After several years of strained global supply chains and significant challenges for businesses and economies alike, last year was the first year since COVID-19 that felt a little like a return to normal for international trade—the new normal, at least. Businesses were met with a huge surge in demand for goods and services in 2022, and the lessons they learned in flexibility during the pandemic allowed them to meet that demand. That’s why this year’s theme for World Trade Month is “Overcoming Challenges; Unleashing Growth.”
Since 1935, May has been designated World Trade Month, a time to recognize the important role international trade plays in the U.S. economy. It’s also a time for people to learn about getting started as an exporter or expanding their existing business. The World Trade Month Association publishes a calendar of events taking place during May. Many of the events are free and most give importers and exporters an opportunity to learn more about various aspects of global trade.
Include Your World Trade Month Event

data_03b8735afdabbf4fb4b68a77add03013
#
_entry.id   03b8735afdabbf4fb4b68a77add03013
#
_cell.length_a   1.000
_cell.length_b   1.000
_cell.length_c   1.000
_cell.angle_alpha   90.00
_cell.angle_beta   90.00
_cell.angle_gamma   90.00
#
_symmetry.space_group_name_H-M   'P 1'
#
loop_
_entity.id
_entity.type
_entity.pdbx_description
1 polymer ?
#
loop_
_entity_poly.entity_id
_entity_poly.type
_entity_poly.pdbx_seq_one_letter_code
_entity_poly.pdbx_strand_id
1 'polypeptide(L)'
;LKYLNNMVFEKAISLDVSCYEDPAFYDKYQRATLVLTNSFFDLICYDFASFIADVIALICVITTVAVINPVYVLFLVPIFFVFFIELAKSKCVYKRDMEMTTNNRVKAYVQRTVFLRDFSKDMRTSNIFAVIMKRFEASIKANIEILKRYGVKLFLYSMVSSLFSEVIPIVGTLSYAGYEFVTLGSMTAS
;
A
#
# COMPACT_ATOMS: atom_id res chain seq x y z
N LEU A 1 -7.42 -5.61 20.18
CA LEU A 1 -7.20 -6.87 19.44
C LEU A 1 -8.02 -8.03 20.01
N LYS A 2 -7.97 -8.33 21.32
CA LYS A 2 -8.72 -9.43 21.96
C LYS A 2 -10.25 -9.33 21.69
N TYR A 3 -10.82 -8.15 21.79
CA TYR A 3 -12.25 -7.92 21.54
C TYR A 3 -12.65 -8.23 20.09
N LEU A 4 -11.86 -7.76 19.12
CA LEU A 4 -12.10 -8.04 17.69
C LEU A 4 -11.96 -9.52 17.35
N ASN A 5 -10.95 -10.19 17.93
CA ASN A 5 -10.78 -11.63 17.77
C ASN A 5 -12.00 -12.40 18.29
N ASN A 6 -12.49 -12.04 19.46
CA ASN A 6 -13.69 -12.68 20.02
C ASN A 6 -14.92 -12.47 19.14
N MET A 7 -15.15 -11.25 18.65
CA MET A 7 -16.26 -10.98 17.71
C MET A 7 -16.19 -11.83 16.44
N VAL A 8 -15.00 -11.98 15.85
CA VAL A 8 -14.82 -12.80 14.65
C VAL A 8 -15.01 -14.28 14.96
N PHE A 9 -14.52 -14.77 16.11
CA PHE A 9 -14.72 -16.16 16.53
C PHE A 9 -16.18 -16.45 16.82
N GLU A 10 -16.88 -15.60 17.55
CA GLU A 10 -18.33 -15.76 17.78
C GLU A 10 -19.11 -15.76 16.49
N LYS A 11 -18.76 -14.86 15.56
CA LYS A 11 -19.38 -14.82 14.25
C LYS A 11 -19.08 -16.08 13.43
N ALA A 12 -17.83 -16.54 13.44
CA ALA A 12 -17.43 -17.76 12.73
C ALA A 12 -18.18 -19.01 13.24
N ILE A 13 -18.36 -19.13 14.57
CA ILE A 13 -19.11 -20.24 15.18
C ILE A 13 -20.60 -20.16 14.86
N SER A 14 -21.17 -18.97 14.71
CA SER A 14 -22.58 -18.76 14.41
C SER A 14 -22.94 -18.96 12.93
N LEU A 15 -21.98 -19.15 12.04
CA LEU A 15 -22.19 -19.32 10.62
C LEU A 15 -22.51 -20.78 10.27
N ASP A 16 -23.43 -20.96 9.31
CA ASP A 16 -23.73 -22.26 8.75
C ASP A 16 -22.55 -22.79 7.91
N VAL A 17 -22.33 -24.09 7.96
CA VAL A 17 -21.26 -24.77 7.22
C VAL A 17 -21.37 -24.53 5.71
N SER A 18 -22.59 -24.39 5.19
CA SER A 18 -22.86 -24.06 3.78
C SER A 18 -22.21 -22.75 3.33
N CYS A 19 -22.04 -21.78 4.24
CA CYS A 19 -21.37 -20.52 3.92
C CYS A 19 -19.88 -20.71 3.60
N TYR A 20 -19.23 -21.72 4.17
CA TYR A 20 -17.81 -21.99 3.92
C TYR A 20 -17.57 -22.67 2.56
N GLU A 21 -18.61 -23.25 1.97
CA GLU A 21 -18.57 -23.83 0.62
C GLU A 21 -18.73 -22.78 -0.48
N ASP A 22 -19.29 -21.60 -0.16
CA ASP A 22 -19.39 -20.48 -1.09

If your organization is sponsoring an import-export event in May 2023, you can register your event at the World Trade Month website and have it added to the calendar. All submissions are subject to review and approval by the association. There is no charge for the listing.
While you’re at the World Trade Month website, make sure to sign up for the email newsletter to be notified when additional events are added. Plus, we’ll be publishing a fun fact about world trade each day in May, many of them highlighting all the records that were broken last year.
World Trade Month Webinar Highlights
This year’s free online webinars include:
Click the links above or visit the World Trade Month events page for details about these and other World Trade Month events.
The History of World Trade Month
World Trade Month, first celebrated as World Trade Week in 1927 by the Los Angeles Chamber of Commerce, began “during a time of isolationism and under the conditions prevailing during the heyday of the restrictive Smoot-Hawley Tariff Act,” wrote the chamber.
In 1935, President Franklin Delano Roosevelt made World Trade Week a national observance. Since that time, World Trade Week has been celebrated during the entire month of May by a number of federal agencies, state trade offices, area chambers of commerce, World Trade Centers, trade associations and other public and private organizations. World Trade Month is a time to celebrate international trade and learn about many aspects of importing and exporting.
It’s impossible to predict what the next year will bring for international trade. World Trade Month, and the educational tools that go along with it, are here to help importers and exporters position themselves for success, whatever comes next.
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